SHEET t Of 7 F' IG 6 m w o m N TT 8 l 0B x w o o y no 0 o (\1 9 Q 9 co (0 0 w (\l co co N 2s CO m N 2 w "no rn w s -m w o m o w 59 co 9. g o i O *2 r w Q INVENTORS VERNON W. CANNON GORDON N. STOWE ATTORNEY This invention relates generally to audiometers, more particularly to improvements in automatic audiometers, and even more particularly to improvements in the tone generation, tone intensity, frequency selection, and plotter portions of audiometers.

Audiometers have been used for many years as a basic tool for the testing of hearing and, as such, have been employed by industry, schools, the military, and others, to provide initial screening of individual hearing sensitivity, as well as by the medical profession to detect the presence of hearing defects and diseases in humans.

Basically these audiometers comprise a tone generator portion for furnishing audio signals of discrete frequencies to a set of earphones worn by the subject being tested, an intensity varying or attenuator portion for varying the intensity level of the generated tone, and some type of means for recording the hearing sensitivity of the individual being tested in response to the varying frequency and intensity tones being presented thereto.

The increased use of and reliance upon the audiometer have also demanded that equipment be developed which, among other things, is substantially automatic or self-recording to reduce dependency upon operatortechnician accuracy; provide a permanent and accurate record of the hearing status of both ears of the subject being tested; and afford minimum maintenance and ease of servicing. In addition, it has been found that it is important that some means be incorporated into the audiometer which can detect the malinger or one who is intentionally attempting to alter thetrue test results. To meet these objectives, many forms and designs of audiometers have been developed in the past, all of which have many disadvantages associated therewith.

It is therefore a primary object of the invention to provide a new and improved audiometer whose operation and construction overcomes previous deficiencies and offers advantages heretofore unobtainable.

Itis a further object of the invention to provide im- Another object of the invention is the provision of a random validity test which is programmed into the operational sequences of the audiometer to insure the accuracy and reliability of the test results.

In accordance with these and other objects, the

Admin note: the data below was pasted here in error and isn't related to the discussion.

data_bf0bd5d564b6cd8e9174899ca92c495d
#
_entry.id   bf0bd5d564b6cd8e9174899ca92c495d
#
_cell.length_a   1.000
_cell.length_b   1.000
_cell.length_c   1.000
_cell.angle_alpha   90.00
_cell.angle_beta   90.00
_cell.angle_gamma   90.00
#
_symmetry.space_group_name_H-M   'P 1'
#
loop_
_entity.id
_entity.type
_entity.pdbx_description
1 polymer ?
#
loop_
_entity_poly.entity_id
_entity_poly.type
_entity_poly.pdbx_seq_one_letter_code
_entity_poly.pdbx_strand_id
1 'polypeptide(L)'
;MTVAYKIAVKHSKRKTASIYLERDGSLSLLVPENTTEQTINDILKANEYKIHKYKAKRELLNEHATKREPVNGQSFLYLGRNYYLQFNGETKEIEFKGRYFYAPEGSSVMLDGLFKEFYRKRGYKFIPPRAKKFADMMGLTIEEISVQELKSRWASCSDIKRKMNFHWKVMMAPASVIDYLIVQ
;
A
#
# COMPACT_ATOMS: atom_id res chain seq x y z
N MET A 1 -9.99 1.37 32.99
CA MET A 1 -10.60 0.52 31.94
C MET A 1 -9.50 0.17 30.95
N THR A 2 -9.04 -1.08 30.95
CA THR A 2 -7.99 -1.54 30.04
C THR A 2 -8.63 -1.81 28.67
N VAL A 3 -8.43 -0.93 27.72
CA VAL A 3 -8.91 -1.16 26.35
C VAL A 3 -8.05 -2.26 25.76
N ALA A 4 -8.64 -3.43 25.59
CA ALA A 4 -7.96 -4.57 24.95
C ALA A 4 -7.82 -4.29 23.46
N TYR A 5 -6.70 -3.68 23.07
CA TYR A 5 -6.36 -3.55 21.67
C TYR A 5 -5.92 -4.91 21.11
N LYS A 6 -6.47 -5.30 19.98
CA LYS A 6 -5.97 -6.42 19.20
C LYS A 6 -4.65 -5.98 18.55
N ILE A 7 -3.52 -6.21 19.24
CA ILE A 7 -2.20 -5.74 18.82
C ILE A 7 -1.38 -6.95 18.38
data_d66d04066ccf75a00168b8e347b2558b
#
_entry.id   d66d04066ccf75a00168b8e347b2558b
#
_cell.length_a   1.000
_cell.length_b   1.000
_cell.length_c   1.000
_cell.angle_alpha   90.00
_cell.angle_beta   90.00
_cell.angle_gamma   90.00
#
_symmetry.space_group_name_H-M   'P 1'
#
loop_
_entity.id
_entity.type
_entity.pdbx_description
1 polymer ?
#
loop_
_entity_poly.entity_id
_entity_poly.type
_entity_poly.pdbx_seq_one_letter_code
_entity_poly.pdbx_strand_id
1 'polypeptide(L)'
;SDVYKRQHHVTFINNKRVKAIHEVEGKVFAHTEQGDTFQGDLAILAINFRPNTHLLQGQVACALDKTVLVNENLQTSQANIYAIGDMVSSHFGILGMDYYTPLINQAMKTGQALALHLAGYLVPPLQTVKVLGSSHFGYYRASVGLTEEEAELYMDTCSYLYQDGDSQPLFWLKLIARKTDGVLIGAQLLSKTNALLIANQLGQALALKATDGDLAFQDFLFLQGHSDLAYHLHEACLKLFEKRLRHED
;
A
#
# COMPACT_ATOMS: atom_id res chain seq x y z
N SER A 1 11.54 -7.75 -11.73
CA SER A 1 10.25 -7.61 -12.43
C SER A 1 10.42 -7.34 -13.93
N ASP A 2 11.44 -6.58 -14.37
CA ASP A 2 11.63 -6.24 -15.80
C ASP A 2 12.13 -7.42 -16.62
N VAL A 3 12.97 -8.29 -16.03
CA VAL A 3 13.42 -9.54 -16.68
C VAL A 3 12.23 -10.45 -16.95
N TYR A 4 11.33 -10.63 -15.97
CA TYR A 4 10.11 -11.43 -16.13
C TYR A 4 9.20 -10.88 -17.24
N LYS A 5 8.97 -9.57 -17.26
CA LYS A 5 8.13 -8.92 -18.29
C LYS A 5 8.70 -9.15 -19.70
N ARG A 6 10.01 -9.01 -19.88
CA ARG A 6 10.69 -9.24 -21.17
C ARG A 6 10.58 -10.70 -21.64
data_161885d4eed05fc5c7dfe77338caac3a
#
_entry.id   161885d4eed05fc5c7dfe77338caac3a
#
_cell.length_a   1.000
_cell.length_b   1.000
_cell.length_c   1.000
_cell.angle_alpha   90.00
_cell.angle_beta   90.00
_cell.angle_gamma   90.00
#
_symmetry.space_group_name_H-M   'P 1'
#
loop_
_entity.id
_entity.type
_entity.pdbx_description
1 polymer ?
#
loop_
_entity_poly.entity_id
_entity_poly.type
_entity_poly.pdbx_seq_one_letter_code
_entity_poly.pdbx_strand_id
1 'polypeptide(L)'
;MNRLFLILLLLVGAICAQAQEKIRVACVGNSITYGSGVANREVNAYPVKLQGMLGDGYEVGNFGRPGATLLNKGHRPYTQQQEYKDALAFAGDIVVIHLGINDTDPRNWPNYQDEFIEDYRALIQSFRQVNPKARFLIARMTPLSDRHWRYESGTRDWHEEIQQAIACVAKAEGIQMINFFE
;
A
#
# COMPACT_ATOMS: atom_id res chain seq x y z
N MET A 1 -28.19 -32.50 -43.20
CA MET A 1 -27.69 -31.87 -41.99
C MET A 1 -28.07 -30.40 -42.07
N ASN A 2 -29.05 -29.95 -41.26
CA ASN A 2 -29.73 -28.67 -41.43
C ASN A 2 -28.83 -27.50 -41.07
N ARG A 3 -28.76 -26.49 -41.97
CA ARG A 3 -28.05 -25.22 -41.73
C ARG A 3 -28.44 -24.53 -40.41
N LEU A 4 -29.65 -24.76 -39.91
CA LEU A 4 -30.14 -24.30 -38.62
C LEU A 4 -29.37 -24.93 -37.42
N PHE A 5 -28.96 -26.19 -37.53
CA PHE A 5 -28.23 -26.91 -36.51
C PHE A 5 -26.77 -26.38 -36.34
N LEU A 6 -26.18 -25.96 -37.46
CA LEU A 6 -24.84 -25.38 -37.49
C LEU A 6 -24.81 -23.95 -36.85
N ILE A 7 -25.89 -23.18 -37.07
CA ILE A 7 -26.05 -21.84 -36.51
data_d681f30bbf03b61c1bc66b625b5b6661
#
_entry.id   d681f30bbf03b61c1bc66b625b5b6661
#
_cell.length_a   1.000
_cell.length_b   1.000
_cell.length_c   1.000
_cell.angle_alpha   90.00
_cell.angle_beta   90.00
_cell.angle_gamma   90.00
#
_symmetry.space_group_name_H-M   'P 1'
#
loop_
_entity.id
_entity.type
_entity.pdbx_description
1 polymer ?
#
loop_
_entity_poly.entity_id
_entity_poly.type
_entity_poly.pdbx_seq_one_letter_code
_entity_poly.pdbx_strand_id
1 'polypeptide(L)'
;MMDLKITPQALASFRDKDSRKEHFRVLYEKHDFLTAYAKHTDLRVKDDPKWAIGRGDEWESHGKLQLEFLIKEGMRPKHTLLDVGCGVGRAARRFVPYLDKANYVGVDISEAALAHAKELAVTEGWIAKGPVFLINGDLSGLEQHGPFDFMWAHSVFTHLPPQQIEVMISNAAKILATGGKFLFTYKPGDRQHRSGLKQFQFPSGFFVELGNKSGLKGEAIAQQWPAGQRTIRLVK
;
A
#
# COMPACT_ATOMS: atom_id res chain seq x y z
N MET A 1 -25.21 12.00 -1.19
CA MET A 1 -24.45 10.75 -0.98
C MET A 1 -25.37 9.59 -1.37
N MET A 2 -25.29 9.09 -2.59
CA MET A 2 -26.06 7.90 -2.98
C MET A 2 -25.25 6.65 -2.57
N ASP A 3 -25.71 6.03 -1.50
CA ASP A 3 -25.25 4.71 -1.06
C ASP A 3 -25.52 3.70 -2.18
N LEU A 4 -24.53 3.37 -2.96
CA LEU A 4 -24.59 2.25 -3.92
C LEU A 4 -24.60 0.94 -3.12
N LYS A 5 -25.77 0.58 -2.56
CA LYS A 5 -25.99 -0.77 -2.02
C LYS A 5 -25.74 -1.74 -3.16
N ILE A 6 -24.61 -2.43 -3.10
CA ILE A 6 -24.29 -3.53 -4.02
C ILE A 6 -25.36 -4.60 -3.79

present invention is directed to audiometer apparatusv which not only embodies an overall improved and unique construction and operation, but incorporates subsystems which are novel and unique in themselves, and offers particular adaptability to audiometer apparatus of the type described.

Accordingly, the apparatus includes a tone generator portion which, in its preferred embodiment, comprises a bank of continuously running oscillators for respectively producing a plurality of output signals of different frequencies, the output signals therefrom being selectively switched by a unique switching system through an attenuator network to an output audio portion coupled to a set of earphones. Improved twodimensional plotting apparatus is provided for recording information, and in particular information representative of the variable intensity and frequency proved audiometer apparatus which is automatic or self recording, provides a permanent, continuous, and accurate record of the hearing sensitivity of the subject being tested, and offers increased reliability in the test results obtained therefrom.

It is a still further object of the invention to provide a new and unique means for the selective switching of the different frequency audio signals to the earphones worn by the test subject.

It is an even still further object of the invention to provide a new and improved non-mechanical signal interrupter or pulser, which interrupter can be advantageously employed in an audiometer to reduce the eardrum fatigue normally associated with a continuous tone as well as to eliminate key clicks normally associated with the switching from one frequency to the other.